The Republic of Austria is a landlocked country in central Europe. It is bordered by the Czech Republic, Germany, Liechtenstein, Switzerland, Italy, Slovenia, Hungary and Slovakia. The country is shaped by the Danube Valley and the Alpine region, administratively divided into nine federal provinces with their own government representatives (Lower Austria, Upper Austria, Salzburg, Tirol, Voralberg, East Tirol, Styria, Carinthia and Burgenland).
History of Immigration and Settlement
A feature of South Australia’s geography was named in honour of one of the first two Austrians to set foot on Australian soil. In 1802 Captain Matthew Flinders named Cape Bauer near Streaky Bay after Ferdinand Lucas Bauer, one of the world’s greatest naturalist painters. Bauer recorded Australia’s flora and fauna on Flinders’ epic voyage around Australia.
The first Austrians to arrive in South Australia were two Jesuit priests, Fathers Aloysius Kranewitter and Maximilian Klinkowstroem. They landed at Port Adelaide on board the Alfred on 8 December, 1848. They accompanied Franz Weikert, a Silesian farmer, who wanted to establish a Catholic settlement in South Australia. Weikert’s plan collapsed, and he took his family to Clare to join the Irish Catholics who had settled in the district. Father Kranewitter also travelled to Clare and assisted the parish priest, a young Irishman, with his work. Father Klinkowstroem remained in Adelaide. He returned to London on medical advice within a year of his arrival in South Australia.
In 1851 Father Kranewitter was joined by two Jesuit brothers. They acquired land and built a mud and slab hut to live in. They planted grapevines so that they could have wine for Holy Communion. Work began on establishing a mission centre for the Society of Jesus. The Jesuits called their new settlement Sevenhill, after the city of Rome, the City of the Seven Hills. In 1852 Father Kranewitter was responsible for the religious guidance of all Catholics from the Barossa Valley to the most northern part of the state. In the following year Father Tappeiner arrived from Austria and assisted him.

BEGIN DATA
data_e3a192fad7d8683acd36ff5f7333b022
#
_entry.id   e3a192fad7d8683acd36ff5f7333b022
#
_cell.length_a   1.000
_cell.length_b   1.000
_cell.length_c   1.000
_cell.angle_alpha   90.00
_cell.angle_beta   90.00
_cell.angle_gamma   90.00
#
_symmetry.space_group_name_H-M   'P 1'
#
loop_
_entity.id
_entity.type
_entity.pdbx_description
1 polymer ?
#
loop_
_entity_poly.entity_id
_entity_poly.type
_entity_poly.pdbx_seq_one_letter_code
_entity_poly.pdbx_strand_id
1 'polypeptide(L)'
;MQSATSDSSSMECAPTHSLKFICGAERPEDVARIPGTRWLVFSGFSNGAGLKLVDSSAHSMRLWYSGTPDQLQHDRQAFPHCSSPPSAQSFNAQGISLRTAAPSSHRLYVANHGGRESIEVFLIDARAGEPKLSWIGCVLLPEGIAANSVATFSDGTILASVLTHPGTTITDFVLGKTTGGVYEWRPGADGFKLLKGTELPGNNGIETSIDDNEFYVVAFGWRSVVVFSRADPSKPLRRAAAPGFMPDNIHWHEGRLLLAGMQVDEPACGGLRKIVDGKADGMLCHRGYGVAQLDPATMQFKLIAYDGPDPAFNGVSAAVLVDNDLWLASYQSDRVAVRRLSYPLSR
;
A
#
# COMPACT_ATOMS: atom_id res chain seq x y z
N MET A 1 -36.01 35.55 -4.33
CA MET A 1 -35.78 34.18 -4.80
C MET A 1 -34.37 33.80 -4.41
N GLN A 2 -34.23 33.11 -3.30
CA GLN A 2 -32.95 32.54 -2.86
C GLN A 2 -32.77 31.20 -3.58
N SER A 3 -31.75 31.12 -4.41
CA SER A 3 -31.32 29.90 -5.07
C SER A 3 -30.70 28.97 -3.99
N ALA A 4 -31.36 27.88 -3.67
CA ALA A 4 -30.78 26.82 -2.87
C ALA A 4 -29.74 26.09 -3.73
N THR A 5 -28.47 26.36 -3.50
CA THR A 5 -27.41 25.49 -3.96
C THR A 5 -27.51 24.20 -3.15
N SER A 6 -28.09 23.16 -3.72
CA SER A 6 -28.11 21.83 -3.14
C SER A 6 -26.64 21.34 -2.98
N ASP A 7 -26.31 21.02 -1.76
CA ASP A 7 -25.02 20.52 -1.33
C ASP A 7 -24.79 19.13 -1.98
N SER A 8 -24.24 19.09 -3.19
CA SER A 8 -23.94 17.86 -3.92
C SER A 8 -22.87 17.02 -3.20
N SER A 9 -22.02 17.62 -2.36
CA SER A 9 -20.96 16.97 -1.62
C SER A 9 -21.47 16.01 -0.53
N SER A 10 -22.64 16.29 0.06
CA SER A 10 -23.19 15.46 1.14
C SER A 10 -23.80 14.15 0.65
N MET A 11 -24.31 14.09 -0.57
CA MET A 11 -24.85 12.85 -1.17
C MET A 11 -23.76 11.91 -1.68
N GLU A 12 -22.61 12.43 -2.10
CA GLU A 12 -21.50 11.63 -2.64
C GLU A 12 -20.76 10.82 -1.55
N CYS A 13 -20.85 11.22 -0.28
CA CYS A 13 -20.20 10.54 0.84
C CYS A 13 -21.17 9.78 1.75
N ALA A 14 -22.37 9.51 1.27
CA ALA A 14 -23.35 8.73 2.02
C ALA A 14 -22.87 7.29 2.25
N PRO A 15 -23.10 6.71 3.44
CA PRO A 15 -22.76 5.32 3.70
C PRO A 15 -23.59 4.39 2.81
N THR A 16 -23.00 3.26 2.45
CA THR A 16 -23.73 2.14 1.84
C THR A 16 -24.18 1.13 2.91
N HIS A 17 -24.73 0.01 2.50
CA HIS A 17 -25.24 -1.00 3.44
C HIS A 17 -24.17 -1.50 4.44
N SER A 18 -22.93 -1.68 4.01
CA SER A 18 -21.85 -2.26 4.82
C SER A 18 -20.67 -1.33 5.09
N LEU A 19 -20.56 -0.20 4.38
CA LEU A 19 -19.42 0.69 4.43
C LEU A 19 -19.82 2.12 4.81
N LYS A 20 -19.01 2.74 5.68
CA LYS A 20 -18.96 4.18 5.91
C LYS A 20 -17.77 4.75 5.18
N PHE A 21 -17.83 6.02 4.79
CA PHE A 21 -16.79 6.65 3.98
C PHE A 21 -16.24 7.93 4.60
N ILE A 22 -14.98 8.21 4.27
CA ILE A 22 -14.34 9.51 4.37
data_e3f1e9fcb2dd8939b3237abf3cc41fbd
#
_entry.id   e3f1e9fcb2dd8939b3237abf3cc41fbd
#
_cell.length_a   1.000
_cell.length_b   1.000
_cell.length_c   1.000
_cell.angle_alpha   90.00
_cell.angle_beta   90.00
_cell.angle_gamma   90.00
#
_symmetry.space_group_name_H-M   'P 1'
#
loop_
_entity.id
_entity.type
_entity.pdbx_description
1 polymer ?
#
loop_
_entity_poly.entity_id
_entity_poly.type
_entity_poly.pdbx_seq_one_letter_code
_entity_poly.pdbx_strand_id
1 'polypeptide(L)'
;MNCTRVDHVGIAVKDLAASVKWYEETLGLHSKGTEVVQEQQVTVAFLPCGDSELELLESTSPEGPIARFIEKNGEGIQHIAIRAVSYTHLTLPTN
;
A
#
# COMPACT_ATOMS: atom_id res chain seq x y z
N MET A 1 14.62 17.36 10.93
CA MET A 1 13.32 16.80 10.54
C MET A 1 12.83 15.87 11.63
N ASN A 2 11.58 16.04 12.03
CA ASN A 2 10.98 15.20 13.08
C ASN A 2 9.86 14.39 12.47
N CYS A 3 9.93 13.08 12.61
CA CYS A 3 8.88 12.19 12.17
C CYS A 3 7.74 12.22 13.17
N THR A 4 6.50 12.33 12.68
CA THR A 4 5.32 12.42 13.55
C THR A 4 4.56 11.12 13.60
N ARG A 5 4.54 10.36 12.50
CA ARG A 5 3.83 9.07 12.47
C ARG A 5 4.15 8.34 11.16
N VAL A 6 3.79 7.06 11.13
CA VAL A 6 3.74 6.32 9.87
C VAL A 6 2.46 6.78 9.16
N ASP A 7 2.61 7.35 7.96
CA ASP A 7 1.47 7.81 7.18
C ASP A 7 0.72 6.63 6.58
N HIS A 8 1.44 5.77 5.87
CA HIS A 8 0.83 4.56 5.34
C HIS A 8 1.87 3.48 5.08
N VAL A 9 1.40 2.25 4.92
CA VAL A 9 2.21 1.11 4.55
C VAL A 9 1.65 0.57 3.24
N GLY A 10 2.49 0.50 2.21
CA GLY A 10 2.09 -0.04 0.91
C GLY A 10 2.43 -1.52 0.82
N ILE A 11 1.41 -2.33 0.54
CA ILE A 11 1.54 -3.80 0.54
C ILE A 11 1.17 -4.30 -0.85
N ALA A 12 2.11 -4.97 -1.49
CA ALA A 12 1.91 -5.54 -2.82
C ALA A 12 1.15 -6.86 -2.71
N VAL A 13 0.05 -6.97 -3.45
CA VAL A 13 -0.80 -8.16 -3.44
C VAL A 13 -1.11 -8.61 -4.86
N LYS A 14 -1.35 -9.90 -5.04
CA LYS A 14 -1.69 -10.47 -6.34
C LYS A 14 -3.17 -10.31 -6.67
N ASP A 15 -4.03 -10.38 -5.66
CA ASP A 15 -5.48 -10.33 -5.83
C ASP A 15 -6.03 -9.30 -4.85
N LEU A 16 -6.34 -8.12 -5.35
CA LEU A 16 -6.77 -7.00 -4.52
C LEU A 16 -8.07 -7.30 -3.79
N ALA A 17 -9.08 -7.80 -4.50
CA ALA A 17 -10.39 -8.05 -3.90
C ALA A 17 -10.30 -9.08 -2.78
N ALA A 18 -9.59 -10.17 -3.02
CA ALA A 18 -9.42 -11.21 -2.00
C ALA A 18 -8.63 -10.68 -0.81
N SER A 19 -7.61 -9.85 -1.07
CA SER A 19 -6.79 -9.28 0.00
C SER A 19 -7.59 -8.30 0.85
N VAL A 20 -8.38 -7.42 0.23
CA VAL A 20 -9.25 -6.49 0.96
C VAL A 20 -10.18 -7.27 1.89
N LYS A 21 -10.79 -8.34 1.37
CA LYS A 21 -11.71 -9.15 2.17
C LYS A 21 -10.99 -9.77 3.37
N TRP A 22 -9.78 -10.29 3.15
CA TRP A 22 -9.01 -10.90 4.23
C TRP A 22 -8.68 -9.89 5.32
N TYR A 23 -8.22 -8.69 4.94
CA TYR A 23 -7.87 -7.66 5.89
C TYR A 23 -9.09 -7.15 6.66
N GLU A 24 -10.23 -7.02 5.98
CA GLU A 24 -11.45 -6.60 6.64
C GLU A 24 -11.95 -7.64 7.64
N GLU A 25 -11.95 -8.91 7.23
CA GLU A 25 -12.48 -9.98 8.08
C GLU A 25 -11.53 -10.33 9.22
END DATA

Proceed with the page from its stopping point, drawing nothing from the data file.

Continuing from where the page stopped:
By 1856 wine making had commenced at Sevenhill. In the 1860s the Jesuits established St Aloysius’ College, a large three-storey building which accommodated 40 students. The College served as a secondary school for boys and a training ground for priests. From 1864 to 1875 the Jesuits of Sevenhill built St Aloysius’ Church. After Catholic colleges opened in Melbourne and Adelaide during the 1870s, Sevenhill College was no longer needed. It closed down in 1886 and became a residence for the Jesuits, who continued to tend the vineyard. Today you can still visit the Sevenhill settlement and winery.
Most of the present Austrian community came to Australia either after Hitler’s annexation of Austria in 1938 or after the Second World War. In 1947 there were 126 Austrian South Australians. Pastor Alfred Freund-Zinnbauer, a Lutheran pastor of Jewish background, and his wife worked in Adelaide to help Austrian refugees and post-war migrants. Pastor Freund-Zinnbauer was later knighted in recognition of his tireless work.
After the Second World War, the provisional Austrian government and the Australian government agreed to assist Austrian migrants to come to Australia. The first Austrians arrived under this scheme in 1952. Skilled workers were actively recruited. These migrants were contracted to work for two years in jobs specified by the Australian government. Many were employed in the building industry, while others worked as fruit pickers, labourers or in domestic work. By 1961 there were 2,454 Austrian-born South Australians.
Ninety-five per cent of native Austrians are of Germanic origin. This trend is also reflected in their national costume. Traditional ones are still worn in rural areas of Tirol. Typical dress for men is shorts with wide braces and jackets without collars or lapels, while the best known dress for women is the Dirndl: pleated skirt, apron, white pleated corsage with full sleeves.
The majority of Austrians belong to the Roman Catholic faith. Many Austrian South Australians continue to observe religious festivals according to Austrian traditions. In Holy Week some Austrian South Australians boil and decorate eggs. These are hidden in the family garden on the morning of Easter Sunday. After Mass the eggs are ‘discovered’ in the garden, and the family then performs an egg-cracking ritual at breakfast. One person holds up their egg, while another tries to crack it with theirs. The person with the toughest egg wins. The broken eggshell represents new life, as when a chicken is hatched, thus symbolising Christ’s resurrection.